How to help psychologically during – and after – the floods
Thousands of Queenslanders have been affected by the recent floods that have disrupted lives and created much distress, cutting off homes and even entire towns and causing the evacuation of thousands.
Kevin Ronan, a Rockhampton resident and Chair of the Australian Psychological Society’s Disaster Reference Group, said: “There is no doubt that many people are going to be highly distressed by
these events, but I have witnessed a great sense of resilience in the community. The excellent response by the emergency services, and the leadership shown by our Mayor bodes well for recovery from these floods.”
The Australian Psychological Society has prepared the following guidance for the many hundreds of
professionals and volunteers who now want to know the best ways to support those affected to
assist their recovery.
Following a disaster, strive to promote a sense of safety and calm, while at the same time being willing to provide comfort and empathy for people’s distress and loss. Help people to contact friends and loved ones and get the practical assistance they need. Staying connected to support networks following a disaster has been identified as a critical part of people getting back to normal.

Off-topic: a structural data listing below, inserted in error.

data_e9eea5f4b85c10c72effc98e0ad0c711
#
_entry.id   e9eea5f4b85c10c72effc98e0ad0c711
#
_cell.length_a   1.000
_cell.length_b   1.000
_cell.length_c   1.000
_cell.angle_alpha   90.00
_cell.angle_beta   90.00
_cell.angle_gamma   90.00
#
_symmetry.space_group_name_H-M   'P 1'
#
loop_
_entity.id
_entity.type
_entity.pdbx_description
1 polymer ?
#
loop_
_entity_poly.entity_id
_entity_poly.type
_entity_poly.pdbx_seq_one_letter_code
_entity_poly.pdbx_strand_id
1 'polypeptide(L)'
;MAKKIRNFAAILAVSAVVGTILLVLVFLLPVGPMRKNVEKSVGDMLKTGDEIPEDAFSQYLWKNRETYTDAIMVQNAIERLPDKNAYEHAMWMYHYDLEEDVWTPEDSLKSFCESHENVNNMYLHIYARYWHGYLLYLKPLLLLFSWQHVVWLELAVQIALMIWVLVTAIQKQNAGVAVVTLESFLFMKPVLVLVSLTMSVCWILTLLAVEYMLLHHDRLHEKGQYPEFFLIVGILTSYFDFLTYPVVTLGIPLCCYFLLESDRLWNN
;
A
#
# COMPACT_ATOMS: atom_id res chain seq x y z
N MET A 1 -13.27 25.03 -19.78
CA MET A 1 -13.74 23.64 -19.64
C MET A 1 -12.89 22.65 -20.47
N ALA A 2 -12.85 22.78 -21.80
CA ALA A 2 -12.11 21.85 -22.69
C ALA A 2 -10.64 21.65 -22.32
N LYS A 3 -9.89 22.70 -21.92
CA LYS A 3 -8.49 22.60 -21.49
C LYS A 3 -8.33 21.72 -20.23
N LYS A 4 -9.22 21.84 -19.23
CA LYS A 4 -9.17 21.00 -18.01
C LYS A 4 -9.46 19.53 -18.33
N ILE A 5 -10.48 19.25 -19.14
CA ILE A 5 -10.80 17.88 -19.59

To re-establish a sense of safety, people may require help to meet basic needs for food and shelter, and to obtain emergency medical attention. People often need repeated, simple and accurate information on how to access these necessities. Give clear information about what is going on, and help to link them to available services..
Survivors are likely to need contact that is predictable, familiar and respectful. Some people need to share stories and emotions, and should be listened to, but in a way that does not encourage disclosure beyond the level at which they feel comfortable. Others may not want to talk about it at all, and this is also OK: it is not useful, and is perhaps even harmful, to press people to talk about their experiences if they don’t wish to in this initial stage.
Remember that there is no right or wrong way to feel. People cope well when they believe they have the ability to manage a stressful event, so remind people of their own coping skills, strengths and resilience. Giving practical suggestions that steer them towards helping themselves and others can be very useful.
Pay attention to children’s needs: Children are a particularly vulnerable group following a disaster. Parents and caregivers should try to acknowledge any upset they may be experiencing while also reassuring their children that, as a family, they will be able to cope with the adversity caused by the floods.
Professor Ronan said: “Helping people reinvigorate a sense of hope, while acknowledging the real distress they may be experiencing, has been identified as one way of helping people manage more effectively as they begin the process of recovery.”
Source: Australian Psychological Society